Mitch McConnell’s gambit throws even more uncertainty into the debt limit talks, although I can’t see why Republicans in the House would acquiesce to this exactly, and I really don’t understand how McConnell thinks he can force spending cuts denoted by the President – an unconstitutional action if there ever was one – through this proposal.

So it is worth going back over what almost happened over the weekend, and the enormity of the deal that was offered to Republicans by the President. It wasn’t just the use of chained CPI for calculating the COLA, which would cut Social Security, disability and veteran’s benefits along with a regressive tax increase; it wasn’t just the raising of the Medicare eligibility age and means-testing of the system; it wasn’t just the “blended rate” proposal to reduce federal participation in Medicaid, which is still part of the discussion, if we believe Eric Cantor’s document of cuts.

On top of all of that, there was essentially a large tax cut, at least in relation to current law.

What you need to know is that both the fiscal commission and the White House’s April speech included two tax increases: the one they proposed, and the one they assumed. Over 10 years, the fiscal commission wanted to raise about $1.2 trillion and the White House sought about $750 billion. But both of them assumed that the Bush tax cuts for income over $250,000 would expire in 2012, netting them another $800 billion or so in revenue. So the total revenue in the Simpson-Bowles proposal was closer to $2 trillion, and Obama’s proposal was more like $1.5 trillion. Both of these were less than simply letting the Bush tax cuts expire — which would get you $3.8 trillion, and $4.6 trillion if you include the consequent reduction in interest payments — but they were significant.

What Obama offered Boehner was an opportunity to take the Bush tax cuts off the table. So though $800 billion in revenue sounds sizable, it’s only half as much in total revenue as the White House’s April proposal, two-fifths as much as Simpson-Bowles wanted, and one-fifth what we’d get if the Bush tax cuts expire next year.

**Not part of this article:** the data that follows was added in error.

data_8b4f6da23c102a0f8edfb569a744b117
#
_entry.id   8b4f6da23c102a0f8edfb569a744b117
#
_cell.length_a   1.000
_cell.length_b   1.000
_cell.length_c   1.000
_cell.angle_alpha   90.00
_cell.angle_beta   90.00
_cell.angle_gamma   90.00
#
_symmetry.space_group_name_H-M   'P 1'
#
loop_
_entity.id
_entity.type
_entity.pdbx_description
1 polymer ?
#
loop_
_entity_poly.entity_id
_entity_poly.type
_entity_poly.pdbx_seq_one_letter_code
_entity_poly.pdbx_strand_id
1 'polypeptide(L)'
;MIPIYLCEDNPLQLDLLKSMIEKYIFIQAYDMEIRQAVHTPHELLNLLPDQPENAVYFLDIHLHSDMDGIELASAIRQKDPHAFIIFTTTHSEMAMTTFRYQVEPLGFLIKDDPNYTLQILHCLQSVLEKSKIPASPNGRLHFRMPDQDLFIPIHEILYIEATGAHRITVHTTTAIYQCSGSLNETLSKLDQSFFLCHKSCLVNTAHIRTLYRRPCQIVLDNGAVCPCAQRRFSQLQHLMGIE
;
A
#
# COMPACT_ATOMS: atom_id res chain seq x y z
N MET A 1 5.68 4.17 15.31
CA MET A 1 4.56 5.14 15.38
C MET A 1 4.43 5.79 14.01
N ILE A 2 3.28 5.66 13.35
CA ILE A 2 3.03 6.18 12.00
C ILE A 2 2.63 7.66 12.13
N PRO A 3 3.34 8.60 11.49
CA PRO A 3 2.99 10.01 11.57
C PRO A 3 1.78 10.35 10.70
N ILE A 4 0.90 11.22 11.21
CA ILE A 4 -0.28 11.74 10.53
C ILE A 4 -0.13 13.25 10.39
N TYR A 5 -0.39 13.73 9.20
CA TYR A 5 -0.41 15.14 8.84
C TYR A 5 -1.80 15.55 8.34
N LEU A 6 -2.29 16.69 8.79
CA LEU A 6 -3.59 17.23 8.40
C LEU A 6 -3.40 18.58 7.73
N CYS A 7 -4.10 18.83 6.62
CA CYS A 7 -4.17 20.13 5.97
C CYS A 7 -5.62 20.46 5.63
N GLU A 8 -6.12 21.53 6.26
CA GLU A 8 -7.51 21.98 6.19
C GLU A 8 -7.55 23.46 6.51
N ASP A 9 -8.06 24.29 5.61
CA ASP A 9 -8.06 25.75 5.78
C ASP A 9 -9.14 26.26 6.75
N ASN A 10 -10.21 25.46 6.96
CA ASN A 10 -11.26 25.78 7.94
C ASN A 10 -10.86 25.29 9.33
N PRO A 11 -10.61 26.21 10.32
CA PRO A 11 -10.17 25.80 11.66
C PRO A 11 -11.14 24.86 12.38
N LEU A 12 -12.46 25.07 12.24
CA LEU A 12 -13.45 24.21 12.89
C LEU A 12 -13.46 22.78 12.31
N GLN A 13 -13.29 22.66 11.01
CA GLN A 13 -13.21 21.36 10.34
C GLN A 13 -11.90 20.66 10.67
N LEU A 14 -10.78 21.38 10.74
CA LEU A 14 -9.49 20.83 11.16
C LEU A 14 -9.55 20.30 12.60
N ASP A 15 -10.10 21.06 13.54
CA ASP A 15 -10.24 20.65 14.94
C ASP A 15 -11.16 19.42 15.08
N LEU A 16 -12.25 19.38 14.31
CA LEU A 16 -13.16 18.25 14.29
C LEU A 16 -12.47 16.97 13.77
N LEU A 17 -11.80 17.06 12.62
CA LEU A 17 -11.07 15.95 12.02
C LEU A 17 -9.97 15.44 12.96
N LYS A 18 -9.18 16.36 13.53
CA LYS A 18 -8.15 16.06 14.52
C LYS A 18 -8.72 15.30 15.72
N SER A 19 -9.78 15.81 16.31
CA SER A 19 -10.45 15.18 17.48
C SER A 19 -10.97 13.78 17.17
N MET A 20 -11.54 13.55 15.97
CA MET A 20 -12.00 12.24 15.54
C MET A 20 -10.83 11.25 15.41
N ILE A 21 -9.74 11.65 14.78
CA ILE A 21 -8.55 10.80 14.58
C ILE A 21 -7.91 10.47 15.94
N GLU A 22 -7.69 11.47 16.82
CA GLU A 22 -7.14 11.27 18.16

None of the proposals from anyone – not from the Progressive Caucus, not from Kent Conrad’s Senate budget, which actually looks more like the CPC budget – actually raise taxes from the current baseline. The current baseline assumes expiration of the Bush tax cuts in December 2012. It also assumes that the budget bounces back into primary balance all by itself, through allowing the expiration of the Bush tax cuts, the AMT patch, the doc fix, and other temporary events. That may not be the best-looking budget going forward, but it’s one in primary balance as long as we start creating jobs somewhere along the line.

And this tool, the looming expiration of the Bush tax cuts, represents the only leverage Democrats have, the only thing they have that Republicans affirmatively want, in this whole debate. The Bush tax cuts, even at the time, were sold as a response to a surplus and not a permanent tax rate. But if Obama’s grand bargain would have gone through, the Bush tax cuts would have become permanent for everyone except for those at the very top. Of course, the rich profit disproportionately from ALL the Bush tax cuts – in a marginal tax rate system, they are rewarded from any tax cuts on the first $250,000 of income, too. In fact, those so-called “middle class” tax cuts are pretty regressive.

It’s possible, maybe even probable, that there would be no votes for such a plan on the Democratic side. I’m a little dubious. But it’s important to understand that, through this proposal, the President is saying that taxes must never be as high as during the oppressive Clinton era when we reduced poverty and created 23 million jobs. Here’s Matt Yglesias:

There are a few ways to interpret this series of events. One of them (about which more later) is simply that to an extent few realize, the Democratic Party has locked itself into a conceptual box around taxes, which is going to destroy progressive politics. Another is that a lot of the juice in the debt ceiling talks is less about what happens than about what people can make other people vote for. Republicans don’t just want to cut Medicare, they want Democrats to vote to cut Medicare and Democrats don’t just want more tax revenues, they want Republicans to vote for tax hikes. American political institutions create a lot of incentives for this kind of accountability-evading behavior.

I think this is pretty right, particularly the part about revenues. I mean, there is practically not one politician in the Democratic side willing to say that all the Bush tax cuts should expire. The Do Nothing strategy is still a lonely one.

David Dayen

David Dayen